Sentencing Begins the moment an Attorney is Hired. It’s not an afterthought. It’s a plan.
In my experience, the process of sentencing begins as soon as an attorney is hired. Not after the trial. It’s a plan that is put into motion the moment an attorney is retained.
In an article published by The Champion, (Sentencing, the Trial Practice for the 21st Century, National Association of Criminal Defense Lawyers, September/October 2021) an attorney should start addressing sentencing issues immediately after being retained. I agree.
Every one of my cases addresses issues relating to sentencing immediately upon assignment. Keep in mind that sentencing begins the moment an attorney is hired. There are a variety of issues that need to be approached and addressed.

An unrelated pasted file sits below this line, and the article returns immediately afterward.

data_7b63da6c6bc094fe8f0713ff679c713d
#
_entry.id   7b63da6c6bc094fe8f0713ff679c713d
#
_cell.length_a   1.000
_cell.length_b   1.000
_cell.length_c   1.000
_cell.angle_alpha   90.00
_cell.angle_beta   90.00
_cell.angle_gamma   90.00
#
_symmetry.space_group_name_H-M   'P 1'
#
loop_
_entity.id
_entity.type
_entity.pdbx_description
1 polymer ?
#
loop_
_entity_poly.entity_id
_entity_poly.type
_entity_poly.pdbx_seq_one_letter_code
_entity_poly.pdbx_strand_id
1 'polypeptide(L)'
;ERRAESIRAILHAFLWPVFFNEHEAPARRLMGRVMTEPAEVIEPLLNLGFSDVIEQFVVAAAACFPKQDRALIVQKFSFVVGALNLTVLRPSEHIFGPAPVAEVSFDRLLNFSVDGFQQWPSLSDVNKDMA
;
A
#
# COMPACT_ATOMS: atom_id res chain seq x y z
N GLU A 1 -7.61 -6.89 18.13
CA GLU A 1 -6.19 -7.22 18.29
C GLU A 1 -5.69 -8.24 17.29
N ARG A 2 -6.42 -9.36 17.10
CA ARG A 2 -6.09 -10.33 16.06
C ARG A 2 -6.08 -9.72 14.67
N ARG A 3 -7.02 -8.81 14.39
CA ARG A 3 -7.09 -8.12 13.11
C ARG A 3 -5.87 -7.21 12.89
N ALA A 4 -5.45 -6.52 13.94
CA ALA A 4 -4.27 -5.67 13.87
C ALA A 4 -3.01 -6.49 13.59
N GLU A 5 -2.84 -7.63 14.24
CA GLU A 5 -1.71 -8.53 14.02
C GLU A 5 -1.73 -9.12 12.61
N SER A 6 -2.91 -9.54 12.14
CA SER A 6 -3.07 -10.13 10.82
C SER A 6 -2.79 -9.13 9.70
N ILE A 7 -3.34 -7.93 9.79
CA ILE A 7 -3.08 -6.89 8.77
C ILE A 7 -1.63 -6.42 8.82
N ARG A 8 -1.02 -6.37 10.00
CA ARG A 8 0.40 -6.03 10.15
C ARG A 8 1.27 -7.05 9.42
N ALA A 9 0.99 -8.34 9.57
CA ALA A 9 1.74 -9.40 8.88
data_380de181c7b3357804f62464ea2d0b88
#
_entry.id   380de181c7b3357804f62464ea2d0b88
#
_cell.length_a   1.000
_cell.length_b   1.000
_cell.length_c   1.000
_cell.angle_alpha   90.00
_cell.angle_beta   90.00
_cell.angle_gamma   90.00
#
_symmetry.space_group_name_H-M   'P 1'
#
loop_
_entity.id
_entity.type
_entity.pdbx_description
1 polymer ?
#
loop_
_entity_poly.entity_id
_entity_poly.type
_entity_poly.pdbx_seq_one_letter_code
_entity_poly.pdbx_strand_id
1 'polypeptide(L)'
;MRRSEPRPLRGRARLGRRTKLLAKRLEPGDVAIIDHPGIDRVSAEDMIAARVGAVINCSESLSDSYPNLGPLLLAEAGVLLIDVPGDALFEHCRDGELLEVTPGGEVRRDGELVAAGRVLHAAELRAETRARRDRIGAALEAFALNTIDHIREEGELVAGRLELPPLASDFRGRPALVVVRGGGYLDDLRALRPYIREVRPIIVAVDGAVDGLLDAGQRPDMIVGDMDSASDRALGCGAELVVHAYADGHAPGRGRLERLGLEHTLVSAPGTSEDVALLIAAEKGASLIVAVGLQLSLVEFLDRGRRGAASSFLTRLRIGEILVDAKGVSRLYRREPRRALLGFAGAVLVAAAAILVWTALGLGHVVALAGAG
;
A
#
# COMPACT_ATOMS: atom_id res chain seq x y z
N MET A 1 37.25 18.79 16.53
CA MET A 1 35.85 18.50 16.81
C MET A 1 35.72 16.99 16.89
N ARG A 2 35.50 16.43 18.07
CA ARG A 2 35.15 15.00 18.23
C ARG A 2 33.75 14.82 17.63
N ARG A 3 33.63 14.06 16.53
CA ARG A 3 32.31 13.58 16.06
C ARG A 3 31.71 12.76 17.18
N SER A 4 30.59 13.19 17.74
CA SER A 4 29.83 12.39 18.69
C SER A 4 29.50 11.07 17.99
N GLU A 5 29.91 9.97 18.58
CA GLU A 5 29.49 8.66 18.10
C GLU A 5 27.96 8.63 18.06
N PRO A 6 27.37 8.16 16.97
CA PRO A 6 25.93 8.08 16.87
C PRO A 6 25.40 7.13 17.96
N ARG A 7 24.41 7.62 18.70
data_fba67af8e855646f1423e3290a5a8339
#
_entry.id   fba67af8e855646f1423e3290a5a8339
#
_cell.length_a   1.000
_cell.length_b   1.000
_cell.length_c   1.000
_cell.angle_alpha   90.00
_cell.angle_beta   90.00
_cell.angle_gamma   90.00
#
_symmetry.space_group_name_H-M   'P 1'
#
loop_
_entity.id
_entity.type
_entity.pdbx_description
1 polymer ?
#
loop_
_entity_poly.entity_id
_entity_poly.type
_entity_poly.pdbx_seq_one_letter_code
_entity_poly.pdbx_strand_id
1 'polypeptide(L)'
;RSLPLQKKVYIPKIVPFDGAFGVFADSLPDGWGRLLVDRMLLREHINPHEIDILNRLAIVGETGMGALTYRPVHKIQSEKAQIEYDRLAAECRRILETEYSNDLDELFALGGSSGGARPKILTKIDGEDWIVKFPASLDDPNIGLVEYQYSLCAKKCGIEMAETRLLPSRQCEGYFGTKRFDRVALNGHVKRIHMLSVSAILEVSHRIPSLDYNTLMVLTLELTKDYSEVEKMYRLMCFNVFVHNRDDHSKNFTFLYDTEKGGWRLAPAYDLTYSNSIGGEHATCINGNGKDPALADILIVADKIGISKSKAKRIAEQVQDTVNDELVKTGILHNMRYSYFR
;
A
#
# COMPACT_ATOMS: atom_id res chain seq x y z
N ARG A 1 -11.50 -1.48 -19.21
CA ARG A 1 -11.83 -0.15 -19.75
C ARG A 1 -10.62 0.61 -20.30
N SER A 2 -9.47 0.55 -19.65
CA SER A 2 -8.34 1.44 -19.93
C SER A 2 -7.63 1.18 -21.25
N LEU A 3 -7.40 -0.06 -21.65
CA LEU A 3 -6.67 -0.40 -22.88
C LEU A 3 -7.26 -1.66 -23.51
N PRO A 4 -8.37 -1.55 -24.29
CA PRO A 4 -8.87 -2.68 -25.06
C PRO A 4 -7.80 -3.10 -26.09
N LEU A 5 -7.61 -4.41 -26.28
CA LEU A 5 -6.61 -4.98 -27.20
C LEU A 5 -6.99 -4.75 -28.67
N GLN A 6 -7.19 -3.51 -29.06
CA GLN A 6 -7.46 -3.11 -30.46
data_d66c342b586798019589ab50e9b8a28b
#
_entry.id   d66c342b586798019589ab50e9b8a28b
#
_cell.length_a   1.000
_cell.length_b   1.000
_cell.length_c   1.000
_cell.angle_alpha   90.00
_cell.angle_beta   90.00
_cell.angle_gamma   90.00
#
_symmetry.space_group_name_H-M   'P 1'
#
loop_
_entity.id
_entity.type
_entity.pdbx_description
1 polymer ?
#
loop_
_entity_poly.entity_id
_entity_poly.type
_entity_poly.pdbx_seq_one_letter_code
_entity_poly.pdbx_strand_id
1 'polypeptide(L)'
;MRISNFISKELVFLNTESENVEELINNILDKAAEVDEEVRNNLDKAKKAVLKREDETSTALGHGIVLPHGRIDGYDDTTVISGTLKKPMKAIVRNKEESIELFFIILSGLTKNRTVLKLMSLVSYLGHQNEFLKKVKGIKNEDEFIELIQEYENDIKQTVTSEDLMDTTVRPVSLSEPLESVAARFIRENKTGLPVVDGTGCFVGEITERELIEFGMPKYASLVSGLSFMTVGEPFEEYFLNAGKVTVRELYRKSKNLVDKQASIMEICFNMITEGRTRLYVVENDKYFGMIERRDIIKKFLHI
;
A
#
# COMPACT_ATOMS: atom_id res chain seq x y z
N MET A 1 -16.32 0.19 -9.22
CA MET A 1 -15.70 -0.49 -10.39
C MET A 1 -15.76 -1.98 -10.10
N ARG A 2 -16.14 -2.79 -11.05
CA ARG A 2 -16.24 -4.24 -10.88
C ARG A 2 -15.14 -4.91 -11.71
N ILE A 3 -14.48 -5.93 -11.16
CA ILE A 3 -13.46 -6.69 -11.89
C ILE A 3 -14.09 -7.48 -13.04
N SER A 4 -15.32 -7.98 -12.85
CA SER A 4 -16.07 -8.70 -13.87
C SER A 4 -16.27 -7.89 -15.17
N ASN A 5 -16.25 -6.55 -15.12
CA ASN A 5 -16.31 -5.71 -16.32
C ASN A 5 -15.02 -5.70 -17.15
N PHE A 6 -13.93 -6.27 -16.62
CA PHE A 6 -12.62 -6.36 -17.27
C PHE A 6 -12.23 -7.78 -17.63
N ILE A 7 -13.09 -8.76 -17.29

It begins with working closely with the client to identify people that can provide an insight into the background and history of the client. I secure a listing of every person the client knows or has had any relationship with, including those from high school days, or even further back when appropriate. I want the names of everyone, not just those that have favorable opinions of the client. I need to talk to everyone that knows the client; the good, the bad, and the ugly. I have developed a line of questioning that I use as a basis for interviewing every one of these associations and I compile all the responses and provide them to the attorney. This compilation is used to develop a sense of the client’s truthfulness and potential for rehabilitation. I suspect that I will know more about the client than he does about himself by the time I complete my research. I usually tell clients that they will feel as though I’m doing more of an investigation into them than I am into the facts of the case and to a degree, that’s true. I don’t want anyone or anything to come up about the client’s background that the attorney doesn’t already know about. I don’t like surprises in court and I don’t want any attorney I work for to ever be surprised. This includes a lot of work but it pays off. If my memory serves me correctly, it’s not unusual to interview 200-250 people during this process.